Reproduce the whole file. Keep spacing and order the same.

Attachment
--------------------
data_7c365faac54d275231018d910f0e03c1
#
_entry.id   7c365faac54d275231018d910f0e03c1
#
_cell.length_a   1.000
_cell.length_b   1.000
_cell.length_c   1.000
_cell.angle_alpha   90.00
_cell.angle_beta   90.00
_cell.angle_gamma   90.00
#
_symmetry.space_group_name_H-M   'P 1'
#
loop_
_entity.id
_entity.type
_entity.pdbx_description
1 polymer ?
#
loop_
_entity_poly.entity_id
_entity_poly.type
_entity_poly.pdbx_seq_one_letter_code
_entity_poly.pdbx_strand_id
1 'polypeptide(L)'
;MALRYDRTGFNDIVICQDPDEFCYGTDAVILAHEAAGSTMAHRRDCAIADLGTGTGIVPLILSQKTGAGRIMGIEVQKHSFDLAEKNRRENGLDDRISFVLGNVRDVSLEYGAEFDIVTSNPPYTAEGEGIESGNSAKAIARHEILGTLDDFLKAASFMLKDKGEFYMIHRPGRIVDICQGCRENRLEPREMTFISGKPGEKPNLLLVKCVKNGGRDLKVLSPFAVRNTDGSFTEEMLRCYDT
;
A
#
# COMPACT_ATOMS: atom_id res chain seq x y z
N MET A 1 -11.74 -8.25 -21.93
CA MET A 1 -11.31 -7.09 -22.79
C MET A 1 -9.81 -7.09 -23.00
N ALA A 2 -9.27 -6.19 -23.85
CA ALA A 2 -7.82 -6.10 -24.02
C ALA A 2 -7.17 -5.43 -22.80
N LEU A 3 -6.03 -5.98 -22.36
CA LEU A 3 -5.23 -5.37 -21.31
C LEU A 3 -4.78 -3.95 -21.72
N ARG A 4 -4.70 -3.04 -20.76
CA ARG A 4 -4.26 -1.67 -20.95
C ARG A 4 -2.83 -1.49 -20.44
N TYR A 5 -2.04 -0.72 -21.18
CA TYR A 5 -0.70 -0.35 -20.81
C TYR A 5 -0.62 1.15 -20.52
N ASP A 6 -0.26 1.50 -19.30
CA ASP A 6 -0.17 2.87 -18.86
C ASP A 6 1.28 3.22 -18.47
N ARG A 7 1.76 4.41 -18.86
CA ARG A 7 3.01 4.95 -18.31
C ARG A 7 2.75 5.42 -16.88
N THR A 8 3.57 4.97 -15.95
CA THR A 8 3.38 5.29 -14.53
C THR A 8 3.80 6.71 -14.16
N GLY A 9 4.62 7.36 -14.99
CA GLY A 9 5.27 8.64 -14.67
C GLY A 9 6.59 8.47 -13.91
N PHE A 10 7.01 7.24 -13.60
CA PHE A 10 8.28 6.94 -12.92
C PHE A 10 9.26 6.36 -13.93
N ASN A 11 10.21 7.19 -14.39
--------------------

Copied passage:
data_7c365faac54d275231018d910f0e03c1
#
_entry.id   7c365faac54d275231018d910f0e03c1
#
_cell.length_a   1.000
_cell.length_b   1.000
_cell.length_c   1.000
_cell.angle_alpha   90.00
_cell.angle_beta   90.00
_cell.angle_gamma   90.00
#
_symmetry.space_group_name_H-M   'P 1'
#
loop_
_entity.id
_entity.type
_entity.pdbx_description
1 polymer ?
#
loop_
_entity_poly.entity_id
_entity_poly.type
_entity_poly.pdbx_seq_one_letter_code
_entity_poly.pdbx_strand_id
1 'polypeptide(L)'
;MALRYDRTGFNDIVICQDPDEFCYGTDAVILAHEAAGSTMAHRRDCAIADLGTGTGIVPLILSQKTGAGRIMGIEVQKHSFDLAEKNRRENGLDDRISFVLGNVRDVSLEYGAEFDIVTSNPPYTAEGEGIESGNSAKAIARHEILGTLDDFLKAASFMLKDKGEFYMIHRPGRIVDICQGCRENRLEPREMTFISGKPGEKPNLLLVKCVKNGGRDLKVLSPFAVRNTDGSFTEEMLRCYDT
;
A
#
# COMPACT_ATOMS: atom_id res chain seq x y z
N MET A 1 -11.74 -8.25 -21.93
CA MET A 1 -11.31 -7.09 -22.79
C MET A 1 -9.81 -7.09 -23.00
N ALA A 2 -9.27 -6.19 -23.85
CA ALA A 2 -7.82 -6.10 -24.02
C ALA A 2 -7.17 -5.43 -22.80
N LEU A 3 -6.03 -5.98 -22.36
CA LEU A 3 -5.23 -5.37 -21.31
C LEU A 3 -4.78 -3.95 -21.72
N ARG A 4 -4.70 -3.04 -20.76
CA ARG A 4 -4.26 -1.67 -20.95
C ARG A 4 -2.83 -1.49 -20.44
N TYR A 5 -2.04 -0.72 -21.18
CA TYR A 5 -0.70 -0.35 -20.81
C TYR A 5 -0.62 1.15 -20.52
N ASP A 6 -0.26 1.50 -19.30
CA ASP A 6 -0.17 2.87 -18.86
C ASP A 6 1.28 3.22 -18.47
N ARG A 7 1.76 4.41 -18.86
CA ARG A 7 3.01 4.95 -18.31
C ARG A 7 2.75 5.42 -16.88
N THR A 8 3.57 4.97 -15.95
CA THR A 8 3.38 5.29 -14.53
C THR A 8 3.80 6.71 -14.16
N GLY A 9 4.62 7.36 -14.99
CA GLY A 9 5.27 8.64 -14.67
C GLY A 9 6.59 8.47 -13.91
N PHE A 10 7.01 7.24 -13.60
CA PHE A 10 8.28 6.94 -12.92
C PHE A 10 9.26 6.36 -13.93
N ASN A 11 10.21 7.19 -14.39